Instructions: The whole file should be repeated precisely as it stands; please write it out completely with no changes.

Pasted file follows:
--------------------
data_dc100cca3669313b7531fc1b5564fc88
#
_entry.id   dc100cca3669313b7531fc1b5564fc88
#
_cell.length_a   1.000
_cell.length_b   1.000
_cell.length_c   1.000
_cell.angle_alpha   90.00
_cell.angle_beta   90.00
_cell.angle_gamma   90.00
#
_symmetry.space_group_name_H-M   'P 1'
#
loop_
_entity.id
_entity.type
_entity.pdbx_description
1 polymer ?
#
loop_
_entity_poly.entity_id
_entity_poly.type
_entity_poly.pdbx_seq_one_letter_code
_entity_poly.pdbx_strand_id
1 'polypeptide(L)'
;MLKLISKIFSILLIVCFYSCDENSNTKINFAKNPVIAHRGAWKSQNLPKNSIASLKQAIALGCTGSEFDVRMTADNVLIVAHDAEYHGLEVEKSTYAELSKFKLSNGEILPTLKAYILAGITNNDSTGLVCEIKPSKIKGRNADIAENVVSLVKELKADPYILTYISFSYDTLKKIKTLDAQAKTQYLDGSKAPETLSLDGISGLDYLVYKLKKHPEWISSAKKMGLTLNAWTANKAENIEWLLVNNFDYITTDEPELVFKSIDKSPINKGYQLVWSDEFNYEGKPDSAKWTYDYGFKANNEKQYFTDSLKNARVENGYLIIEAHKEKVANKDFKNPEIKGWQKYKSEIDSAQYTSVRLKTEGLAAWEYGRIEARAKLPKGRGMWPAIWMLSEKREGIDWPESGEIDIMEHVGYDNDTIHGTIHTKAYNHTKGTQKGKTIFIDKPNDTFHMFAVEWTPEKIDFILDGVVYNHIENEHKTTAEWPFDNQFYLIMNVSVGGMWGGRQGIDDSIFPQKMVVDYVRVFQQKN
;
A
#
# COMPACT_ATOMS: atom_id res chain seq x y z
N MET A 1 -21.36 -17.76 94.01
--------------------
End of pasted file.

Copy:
data_dc100cca3669313b7531fc1b5564fc88
#
_entry.id   dc100cca3669313b7531fc1b5564fc88
#
_cell.length_a   1.000
_cell.length_b   1.000
_cell.length_c   1.000
_cell.angle_alpha   90.00
_cell.angle_beta   90.00
_cell.angle_gamma   90.00
#
_symmetry.space_group_name_H-M   'P 1'
#
loop_
_entity.id
_entity.type
_entity.pdbx_description
1 polymer ?
#
loop_
_entity_poly.entity_id
_entity_poly.type
_entity_poly.pdbx_seq_one_letter_code
_entity_poly.pdbx_strand_id
1 'polypeptide(L)'
;MLKLISKIFSILLIVCFYSCDENSNTKINFAKNPVIAHRGAWKSQNLPKNSIASLKQAIALGCTGSEFDVRMTADNVLIVAHDAEYHGLEVEKSTYAELSKFKLSNGEILPTLKAYILAGITNNDSTGLVCEIKPSKIKGRNADIAENVVSLVKELKADPYILTYISFSYDTLKKIKTLDAQAKTQYLDGSKAPETLSLDGISGLDYLVYKLKKHPEWISSAKKMGLTLNAWTANKAENIEWLLVNNFDYITTDEPELVFKSIDKSPINKGYQLVWSDEFNYEGKPDSAKWTYDYGFKANNEKQYFTDSLKNARVENGYLIIEAHKEKVANKDFKNPEIKGWQKYKSEIDSAQYTSVRLKTEGLAAWEYGRIEARAKLPKGRGMWPAIWMLSEKREGIDWPESGEIDIMEHVGYDNDTIHGTIHTKAYNHTKGTQKGKTIFIDKPNDTFHMFAVEWTPEKIDFILDGVVYNHIENEHKTTAEWPFDNQFYLIMNVSVGGMWGGRQGIDDSIFPQKMVVDYVRVFQQKN
;
A
#
# COMPACT_ATOMS: atom_id res chain seq x y z
N MET A 1 -21.36 -17.76 94.01